6. St Paul wrote to the Colossians, ‘let your thoughts dwell on that higher realm not on this earthly life’ and by becoming a hermit, Gwynllyw gave up his kingship and his worldly power, abandoned his life as a soldier to become a soldier of God and the stained glass window in the cathedral dedicated to Gwynllyw, Gwladys and Cattwg depicts Gwynllyw in mediaeval knight’s armour. His decision to abandon worldly power and seek a life of prayer is a common theme amongst Welsh saints and St Illtyd is said to have done the same.

7. To be a hermit is not the same as being a recluse, and there have been hermits in the Christian tradition from the fourth century. Vatican II restored the Order of Hermits and there are a number of hermits in Wales (and elsewhere) today. When Emperor Constantine made Christianity the state religion and the persecution of Christians ended, the so-called ‘red’ martyrs gave way to the ‘white’ martyrs, – men and women who went out into the deserts of Egypt and Syria to be hermits and to live lives of asceticism, fasting and prayer and to imitate the example of Jesus who went into the wilderness to battle with spiritual and human temptations in order to prepare himself for ministry.

8. You may be wondering what happened to Gwladys when her husband become a hermit. Well, she joined him and they lived together on Stow Hill, fasting, eating a vegetarian diet and walking naked each day to bathe in the cold waters of the River Usk. It conjures up an Adam-and-Eve type scene of a man and woman in their innocence walking hand in hand to taste of the waters of life, although for those of us who live there, we know that Newport is not the garden of Eden, and the picture is one of punishing the flesh – perhaps to ensure that whilst living together they would nevertheless live lives of celibacy and chastity.

9. For Christians, water is a powerful symbol of life. When Jesus met the Samaritan woman at the well and asked for a drink, he engaged her in conversation. He knew that she had had five and a half husbands and he offered her water springing up into eternal life. But why had she had so many husbands? There could only be one explanation – she was barren so they kept divorcing her. Water is a symbol of life and fertility, and of course, it finds its fullest expression in Christian baptism as the waters wash away human sin and we are born again – maybe that was why Gwynllyw and Gwladys went skinny dipping every day –as a seeking after spiritual cleansing and re-birth. Later Gwladys moved away to a hermitage of her own.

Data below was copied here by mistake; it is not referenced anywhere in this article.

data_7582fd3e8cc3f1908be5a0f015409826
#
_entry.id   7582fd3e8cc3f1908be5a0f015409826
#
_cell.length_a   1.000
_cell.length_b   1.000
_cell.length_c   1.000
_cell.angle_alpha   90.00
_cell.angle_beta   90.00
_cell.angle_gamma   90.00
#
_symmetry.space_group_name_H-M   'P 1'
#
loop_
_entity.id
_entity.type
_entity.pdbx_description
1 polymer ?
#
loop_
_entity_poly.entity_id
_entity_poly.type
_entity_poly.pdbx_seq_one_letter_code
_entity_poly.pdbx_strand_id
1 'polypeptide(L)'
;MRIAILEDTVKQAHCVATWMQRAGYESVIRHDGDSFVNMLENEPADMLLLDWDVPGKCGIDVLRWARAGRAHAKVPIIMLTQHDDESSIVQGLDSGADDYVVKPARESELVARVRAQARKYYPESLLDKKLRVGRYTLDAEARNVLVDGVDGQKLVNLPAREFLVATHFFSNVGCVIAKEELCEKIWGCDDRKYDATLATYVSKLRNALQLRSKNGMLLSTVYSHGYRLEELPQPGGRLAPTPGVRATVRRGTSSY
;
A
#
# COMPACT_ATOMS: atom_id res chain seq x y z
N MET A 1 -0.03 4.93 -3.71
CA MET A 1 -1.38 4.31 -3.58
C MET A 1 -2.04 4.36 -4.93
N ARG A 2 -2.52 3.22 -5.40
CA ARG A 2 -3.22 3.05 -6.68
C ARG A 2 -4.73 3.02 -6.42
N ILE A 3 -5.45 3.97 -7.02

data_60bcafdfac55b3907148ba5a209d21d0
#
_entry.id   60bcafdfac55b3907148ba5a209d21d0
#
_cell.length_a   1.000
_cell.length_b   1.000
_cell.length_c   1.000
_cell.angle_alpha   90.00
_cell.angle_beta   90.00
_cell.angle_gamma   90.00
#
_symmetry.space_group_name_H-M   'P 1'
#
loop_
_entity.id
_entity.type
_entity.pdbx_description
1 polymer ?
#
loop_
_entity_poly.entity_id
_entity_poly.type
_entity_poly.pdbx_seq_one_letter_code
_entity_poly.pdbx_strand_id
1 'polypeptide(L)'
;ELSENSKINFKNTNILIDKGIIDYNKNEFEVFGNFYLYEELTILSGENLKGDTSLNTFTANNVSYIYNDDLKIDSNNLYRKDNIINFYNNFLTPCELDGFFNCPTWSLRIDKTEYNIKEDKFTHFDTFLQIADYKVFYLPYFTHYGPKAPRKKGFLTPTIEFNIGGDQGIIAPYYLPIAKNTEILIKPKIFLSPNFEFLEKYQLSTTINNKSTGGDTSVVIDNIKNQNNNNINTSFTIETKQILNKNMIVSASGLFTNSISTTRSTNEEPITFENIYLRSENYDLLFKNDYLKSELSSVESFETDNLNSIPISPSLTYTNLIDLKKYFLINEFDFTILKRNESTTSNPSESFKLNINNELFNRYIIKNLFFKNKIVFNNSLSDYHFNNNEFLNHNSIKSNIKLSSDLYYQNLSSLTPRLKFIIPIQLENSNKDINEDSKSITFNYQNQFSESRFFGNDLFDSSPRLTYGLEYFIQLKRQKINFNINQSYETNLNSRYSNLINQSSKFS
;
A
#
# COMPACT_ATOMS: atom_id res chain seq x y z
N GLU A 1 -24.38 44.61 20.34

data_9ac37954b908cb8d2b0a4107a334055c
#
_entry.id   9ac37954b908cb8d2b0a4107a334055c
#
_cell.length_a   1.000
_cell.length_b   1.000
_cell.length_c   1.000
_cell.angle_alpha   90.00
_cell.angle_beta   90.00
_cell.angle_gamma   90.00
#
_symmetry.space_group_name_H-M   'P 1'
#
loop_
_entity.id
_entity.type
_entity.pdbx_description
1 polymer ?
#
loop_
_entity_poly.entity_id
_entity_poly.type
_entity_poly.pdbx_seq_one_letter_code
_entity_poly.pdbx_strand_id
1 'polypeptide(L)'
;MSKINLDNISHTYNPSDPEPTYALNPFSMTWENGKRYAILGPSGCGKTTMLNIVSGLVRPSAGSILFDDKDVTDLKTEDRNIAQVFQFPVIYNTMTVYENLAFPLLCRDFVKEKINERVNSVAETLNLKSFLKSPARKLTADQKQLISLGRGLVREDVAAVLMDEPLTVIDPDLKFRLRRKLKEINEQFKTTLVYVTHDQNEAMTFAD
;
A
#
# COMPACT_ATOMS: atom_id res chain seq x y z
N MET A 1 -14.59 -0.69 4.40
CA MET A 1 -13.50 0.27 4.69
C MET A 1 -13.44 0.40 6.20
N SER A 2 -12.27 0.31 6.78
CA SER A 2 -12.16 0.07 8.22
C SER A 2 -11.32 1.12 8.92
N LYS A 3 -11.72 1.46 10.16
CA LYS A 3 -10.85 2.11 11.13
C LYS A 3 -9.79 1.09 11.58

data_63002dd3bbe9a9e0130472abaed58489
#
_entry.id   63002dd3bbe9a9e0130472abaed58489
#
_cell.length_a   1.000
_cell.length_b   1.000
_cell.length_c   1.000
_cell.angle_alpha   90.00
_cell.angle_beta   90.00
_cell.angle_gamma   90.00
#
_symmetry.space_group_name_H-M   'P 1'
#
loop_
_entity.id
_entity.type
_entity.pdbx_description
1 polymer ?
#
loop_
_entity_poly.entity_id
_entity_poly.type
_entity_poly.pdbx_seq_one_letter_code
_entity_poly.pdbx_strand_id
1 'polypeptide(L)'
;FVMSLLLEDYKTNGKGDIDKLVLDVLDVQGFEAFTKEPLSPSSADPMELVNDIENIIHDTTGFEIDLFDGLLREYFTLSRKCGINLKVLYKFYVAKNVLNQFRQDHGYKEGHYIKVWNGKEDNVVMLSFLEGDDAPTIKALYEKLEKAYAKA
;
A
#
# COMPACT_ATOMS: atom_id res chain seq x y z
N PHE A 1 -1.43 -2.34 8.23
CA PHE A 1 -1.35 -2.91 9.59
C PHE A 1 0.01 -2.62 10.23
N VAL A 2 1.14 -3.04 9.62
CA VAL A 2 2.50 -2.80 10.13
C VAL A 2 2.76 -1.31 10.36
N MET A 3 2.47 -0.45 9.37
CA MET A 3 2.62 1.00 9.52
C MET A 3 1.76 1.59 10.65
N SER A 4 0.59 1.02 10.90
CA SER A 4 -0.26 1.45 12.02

10. The cult of St Gwynllyw grew after his death and not only the Welsh, but the Saxons and Normans who came to settle in Newport also revered him. Many miracles were attributed to him and today there is a renewed interest in the legends that tell of his former life as a pirate, a thief and a man of violence who was to become a saint. He also had a brother St Petroc who is revered by the Cornish and the Bretons and his son, St Cattwg was a major contender to be patron saint of Wales.

11. If you come to Newport, do visit Newport Cathedral, the site where St Gwynllyw lived and where he is buried. You can also see the wonderful modern sculpture by Sebastian Boyesen in the centre of Newport which is called The Vision of St Gwynllyw depicting the ox that Gwynllyw saw in his dream, but above all as we recall the Celtic saints and those who have been canonised throughout the centuries, we need to be reminded that we are surrounded by ‘so great a crowd of witnesses’ and that we, like them, are called to be saints.

Rt. Rev’d Dominic Walker, Bishop of Monmouth
5th February 2012